Regardless, it seems that polybags are the only option to protect clothes coming in from garment factories. Asides from Patagonia’s effort, Wicker details the work of other brands to use polybags made from recycled plastic or home compostable materials, but large issues also arise when the bags reach customers. Customers should take these bags to collections points but they often end up putting them in their kerbside recycling bin, blocking up the machines at recycling centres. And honestly, who can be surprised? Not many people are hugely incentivised to seek out a collection point if it’s not accessible or easy for them, and many probably incorrectly assume that it will end up in the same place if they stick it in their recycling bin. I think it’s likely, therefore, that issues may also arise with placing the responsibility on customers to compost their bags, if it becomes too complex. Ultimately, the change needs to happen at a systemic level rather than placing onus onto the individual.

The Natural Edition’s solution

Polybags are definitely an industry-wide problem, but this only really came to my attention recently, when I started working with The Natural Edition. When they sent me some of their pieces to try there was one thing I immediately noticed: there wasn’t a polybag in sight. Of course, it could be the case that their pieces had once been in polybags and had since been removed, but it wasn’t.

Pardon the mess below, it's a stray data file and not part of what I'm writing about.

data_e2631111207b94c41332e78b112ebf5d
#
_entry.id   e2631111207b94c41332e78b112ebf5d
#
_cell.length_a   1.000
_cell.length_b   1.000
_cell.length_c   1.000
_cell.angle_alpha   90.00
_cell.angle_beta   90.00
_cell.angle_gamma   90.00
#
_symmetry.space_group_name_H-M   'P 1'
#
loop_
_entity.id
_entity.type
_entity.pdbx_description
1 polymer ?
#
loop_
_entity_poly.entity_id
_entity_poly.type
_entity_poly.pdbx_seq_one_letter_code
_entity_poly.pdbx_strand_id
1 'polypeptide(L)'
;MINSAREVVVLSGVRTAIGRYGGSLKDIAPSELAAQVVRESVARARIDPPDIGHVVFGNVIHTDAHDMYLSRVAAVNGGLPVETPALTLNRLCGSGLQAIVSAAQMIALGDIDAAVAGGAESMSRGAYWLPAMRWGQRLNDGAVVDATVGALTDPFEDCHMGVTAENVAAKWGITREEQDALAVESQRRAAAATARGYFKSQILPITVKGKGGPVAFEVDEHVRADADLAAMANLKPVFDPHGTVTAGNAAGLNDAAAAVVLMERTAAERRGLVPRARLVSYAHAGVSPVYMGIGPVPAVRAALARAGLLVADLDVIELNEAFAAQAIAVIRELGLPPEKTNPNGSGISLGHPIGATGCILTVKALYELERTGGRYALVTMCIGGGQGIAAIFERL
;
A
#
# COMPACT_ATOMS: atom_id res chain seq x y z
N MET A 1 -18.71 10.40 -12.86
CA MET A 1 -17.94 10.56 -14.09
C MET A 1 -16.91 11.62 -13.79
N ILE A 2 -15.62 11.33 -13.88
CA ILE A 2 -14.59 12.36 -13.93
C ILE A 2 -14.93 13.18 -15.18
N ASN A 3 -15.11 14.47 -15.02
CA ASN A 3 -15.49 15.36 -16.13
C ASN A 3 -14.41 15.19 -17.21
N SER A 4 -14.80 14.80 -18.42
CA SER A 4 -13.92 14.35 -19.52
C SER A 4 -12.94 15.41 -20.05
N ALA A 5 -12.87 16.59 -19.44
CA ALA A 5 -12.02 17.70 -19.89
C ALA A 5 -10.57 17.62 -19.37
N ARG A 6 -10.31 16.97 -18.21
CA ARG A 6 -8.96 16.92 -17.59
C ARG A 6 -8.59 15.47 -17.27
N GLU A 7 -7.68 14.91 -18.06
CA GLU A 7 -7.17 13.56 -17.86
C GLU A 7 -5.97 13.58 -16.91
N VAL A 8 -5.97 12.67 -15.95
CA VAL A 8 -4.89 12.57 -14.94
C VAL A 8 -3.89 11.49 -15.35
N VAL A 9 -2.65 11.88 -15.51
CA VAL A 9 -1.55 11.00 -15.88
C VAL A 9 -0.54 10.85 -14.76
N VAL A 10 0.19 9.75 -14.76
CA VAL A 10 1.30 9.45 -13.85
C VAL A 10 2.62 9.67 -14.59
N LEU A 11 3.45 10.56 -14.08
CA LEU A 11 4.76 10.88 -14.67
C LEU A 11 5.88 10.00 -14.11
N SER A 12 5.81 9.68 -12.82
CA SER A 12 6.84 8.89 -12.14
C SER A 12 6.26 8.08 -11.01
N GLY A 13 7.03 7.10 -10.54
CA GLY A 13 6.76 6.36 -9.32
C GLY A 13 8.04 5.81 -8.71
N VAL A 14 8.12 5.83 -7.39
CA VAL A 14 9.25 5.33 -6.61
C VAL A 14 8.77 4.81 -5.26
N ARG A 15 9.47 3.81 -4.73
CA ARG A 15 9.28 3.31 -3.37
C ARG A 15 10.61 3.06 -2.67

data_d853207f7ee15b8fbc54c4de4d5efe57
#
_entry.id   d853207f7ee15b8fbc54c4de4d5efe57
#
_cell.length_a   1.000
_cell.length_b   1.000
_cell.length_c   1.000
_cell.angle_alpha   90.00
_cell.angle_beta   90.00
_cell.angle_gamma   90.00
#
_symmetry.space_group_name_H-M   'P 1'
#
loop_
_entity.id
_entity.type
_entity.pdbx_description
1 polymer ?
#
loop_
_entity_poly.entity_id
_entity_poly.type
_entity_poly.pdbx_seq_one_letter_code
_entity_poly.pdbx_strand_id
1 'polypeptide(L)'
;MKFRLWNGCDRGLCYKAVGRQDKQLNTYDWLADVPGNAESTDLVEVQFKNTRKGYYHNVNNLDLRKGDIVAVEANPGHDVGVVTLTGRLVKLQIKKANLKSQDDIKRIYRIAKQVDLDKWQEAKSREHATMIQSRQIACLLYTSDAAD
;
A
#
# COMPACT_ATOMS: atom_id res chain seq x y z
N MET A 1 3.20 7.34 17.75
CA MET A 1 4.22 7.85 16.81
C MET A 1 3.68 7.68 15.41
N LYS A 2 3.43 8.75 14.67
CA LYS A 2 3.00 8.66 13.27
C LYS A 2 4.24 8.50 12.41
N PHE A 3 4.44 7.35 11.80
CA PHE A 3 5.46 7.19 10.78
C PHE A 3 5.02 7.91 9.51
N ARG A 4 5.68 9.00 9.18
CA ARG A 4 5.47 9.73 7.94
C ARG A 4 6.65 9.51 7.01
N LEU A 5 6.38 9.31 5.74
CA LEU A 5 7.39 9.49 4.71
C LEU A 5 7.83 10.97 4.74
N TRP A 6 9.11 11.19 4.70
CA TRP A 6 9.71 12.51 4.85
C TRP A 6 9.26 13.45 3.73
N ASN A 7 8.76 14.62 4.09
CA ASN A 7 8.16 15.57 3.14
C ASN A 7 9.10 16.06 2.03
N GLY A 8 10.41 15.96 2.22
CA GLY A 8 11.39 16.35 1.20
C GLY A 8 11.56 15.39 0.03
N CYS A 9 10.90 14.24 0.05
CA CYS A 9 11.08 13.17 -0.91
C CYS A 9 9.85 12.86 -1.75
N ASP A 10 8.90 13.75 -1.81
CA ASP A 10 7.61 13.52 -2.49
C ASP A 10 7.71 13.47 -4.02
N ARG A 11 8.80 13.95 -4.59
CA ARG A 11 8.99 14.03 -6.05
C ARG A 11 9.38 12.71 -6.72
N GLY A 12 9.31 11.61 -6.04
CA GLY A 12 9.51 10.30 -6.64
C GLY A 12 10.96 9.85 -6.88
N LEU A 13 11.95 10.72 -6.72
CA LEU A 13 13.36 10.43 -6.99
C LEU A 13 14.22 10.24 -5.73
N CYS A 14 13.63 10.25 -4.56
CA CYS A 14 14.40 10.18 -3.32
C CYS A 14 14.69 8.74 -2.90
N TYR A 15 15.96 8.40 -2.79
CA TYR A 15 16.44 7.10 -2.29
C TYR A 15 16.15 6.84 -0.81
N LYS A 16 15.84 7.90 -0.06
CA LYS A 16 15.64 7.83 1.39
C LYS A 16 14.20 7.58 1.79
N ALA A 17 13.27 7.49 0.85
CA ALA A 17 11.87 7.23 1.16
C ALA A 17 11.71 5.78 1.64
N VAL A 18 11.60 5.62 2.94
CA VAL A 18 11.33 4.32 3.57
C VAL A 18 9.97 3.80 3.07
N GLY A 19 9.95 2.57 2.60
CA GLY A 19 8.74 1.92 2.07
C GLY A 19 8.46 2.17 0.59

As their own website states:

We have reimagined garment packaging to remove all plastic from our supply chain. Nearly all clothing is packed in a plastic bags before leaving factories, which end up in landfills, or worse, in the oceans! We couldn’t find an off-the-shelf alternative to plastic so we created our own recyclable kraft pouch packaging that looks great too!

Instead of using polybags, The Natural Edition were determined to be plastic-free from the beginning. Originally the factory they worked with only offered the option of transportation to their warehouse in polybags, so The Natural Edition created their own packaging instead. After trialling many options they settled with the kraft card pouch, which could be recycled but would also quickly disintegrate if it did somehow end up in a waterway. The pouch is designed in a triangle shape with a sealable flap (it seals in the same way as an envelope); the triangle both allows for more to fit into shipping cartons at once and packs in a way that means items don’t get squashed inside. Designing the packaging ended up requiring as much effort as designing the actual clothes, but for The Natural Edition is has been worth the effort.

When it comes to the main points that lead brands to polybags, The Natural Edition have, so far, been completely fine. They haven’t had any issues with moisture, which they mainly attribute to the fact that their products are stored with a UK-based fulfilment company that manages moisture, removing issues that might arise in more tropical climates.